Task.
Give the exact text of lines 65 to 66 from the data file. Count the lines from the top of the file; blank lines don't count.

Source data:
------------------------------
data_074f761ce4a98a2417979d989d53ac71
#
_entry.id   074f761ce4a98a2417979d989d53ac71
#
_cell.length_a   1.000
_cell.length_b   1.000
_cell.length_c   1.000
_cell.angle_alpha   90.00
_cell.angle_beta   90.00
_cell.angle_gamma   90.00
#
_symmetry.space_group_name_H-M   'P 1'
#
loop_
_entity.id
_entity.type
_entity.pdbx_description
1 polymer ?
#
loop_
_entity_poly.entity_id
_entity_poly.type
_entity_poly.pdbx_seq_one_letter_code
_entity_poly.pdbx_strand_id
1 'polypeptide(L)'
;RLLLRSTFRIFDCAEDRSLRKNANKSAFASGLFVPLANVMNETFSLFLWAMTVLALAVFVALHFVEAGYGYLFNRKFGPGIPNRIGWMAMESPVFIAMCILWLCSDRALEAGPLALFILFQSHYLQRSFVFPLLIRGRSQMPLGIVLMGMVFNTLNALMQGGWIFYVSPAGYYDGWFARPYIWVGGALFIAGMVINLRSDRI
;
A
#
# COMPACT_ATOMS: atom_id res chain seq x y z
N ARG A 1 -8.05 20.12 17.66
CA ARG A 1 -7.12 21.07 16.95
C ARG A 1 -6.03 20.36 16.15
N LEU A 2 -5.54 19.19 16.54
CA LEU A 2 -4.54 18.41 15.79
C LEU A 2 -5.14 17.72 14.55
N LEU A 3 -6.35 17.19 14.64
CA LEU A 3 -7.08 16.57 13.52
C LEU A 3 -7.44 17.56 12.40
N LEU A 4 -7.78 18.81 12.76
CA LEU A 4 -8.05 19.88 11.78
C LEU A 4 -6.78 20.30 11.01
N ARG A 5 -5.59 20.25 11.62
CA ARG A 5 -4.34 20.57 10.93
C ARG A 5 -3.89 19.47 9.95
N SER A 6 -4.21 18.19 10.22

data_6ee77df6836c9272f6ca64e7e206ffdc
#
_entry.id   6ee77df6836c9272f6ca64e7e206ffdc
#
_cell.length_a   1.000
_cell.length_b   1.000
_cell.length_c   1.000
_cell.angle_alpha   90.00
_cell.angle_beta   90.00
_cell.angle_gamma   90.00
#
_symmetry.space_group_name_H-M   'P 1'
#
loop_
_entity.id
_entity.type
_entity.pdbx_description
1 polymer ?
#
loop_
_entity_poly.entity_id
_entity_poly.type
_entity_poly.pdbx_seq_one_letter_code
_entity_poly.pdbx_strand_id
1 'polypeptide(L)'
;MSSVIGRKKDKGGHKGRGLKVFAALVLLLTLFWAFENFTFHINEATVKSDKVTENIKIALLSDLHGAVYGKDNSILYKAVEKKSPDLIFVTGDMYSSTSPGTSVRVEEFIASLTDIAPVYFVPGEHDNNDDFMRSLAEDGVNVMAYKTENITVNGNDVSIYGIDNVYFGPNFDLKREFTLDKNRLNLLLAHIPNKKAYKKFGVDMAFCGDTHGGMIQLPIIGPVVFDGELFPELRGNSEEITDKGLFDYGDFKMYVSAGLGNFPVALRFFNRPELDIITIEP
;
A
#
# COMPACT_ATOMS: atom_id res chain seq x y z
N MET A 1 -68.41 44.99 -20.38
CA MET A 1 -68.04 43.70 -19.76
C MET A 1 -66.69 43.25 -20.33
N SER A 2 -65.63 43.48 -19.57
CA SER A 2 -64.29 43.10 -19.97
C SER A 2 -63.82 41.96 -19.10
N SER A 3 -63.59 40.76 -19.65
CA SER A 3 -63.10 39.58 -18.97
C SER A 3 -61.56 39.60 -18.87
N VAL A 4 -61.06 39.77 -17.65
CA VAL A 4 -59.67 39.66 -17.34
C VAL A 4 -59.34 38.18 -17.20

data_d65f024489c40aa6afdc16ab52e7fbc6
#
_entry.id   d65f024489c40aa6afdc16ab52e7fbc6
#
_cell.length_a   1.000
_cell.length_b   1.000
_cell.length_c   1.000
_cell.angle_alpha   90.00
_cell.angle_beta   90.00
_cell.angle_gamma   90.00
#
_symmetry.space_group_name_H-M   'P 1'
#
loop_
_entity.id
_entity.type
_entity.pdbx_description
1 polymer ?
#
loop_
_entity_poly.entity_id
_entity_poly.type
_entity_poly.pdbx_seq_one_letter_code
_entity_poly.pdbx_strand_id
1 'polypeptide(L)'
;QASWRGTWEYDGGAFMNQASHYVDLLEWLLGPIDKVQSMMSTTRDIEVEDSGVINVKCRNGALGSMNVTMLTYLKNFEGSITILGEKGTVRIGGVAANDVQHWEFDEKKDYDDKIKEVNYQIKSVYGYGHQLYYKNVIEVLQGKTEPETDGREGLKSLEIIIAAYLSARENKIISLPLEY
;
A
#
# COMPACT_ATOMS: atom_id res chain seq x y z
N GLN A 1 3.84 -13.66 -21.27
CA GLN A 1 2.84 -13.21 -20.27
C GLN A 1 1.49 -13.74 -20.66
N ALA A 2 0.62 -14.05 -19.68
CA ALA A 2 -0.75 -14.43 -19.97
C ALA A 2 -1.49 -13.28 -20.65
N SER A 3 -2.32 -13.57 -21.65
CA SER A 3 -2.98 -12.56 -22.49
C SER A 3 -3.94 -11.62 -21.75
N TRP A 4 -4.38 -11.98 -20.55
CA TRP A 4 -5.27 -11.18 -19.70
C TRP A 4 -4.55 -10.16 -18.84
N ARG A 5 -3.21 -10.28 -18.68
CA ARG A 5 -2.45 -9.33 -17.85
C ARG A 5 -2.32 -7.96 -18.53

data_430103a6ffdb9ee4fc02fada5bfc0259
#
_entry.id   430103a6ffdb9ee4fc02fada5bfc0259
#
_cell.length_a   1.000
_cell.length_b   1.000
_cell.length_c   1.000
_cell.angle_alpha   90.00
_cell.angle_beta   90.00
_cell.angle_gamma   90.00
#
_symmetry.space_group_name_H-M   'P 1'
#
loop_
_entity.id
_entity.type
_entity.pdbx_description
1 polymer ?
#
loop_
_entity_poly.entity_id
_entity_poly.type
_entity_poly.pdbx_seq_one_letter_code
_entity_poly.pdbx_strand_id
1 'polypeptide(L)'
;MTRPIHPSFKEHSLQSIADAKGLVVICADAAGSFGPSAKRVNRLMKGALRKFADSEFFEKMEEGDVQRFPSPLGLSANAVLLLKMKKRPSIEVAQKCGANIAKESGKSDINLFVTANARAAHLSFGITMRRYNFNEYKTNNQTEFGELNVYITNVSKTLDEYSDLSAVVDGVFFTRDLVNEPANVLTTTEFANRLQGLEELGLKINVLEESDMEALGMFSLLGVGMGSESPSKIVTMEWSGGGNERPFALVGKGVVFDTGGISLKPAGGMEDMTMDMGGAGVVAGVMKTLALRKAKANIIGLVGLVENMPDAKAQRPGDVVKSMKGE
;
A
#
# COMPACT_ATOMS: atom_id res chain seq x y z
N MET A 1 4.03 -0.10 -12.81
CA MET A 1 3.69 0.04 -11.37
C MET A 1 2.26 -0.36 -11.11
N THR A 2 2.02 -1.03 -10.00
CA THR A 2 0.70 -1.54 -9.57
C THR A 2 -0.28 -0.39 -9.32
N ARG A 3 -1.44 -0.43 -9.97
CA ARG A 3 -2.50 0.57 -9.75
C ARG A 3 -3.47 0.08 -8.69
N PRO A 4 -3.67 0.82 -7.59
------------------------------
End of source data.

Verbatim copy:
#
loop_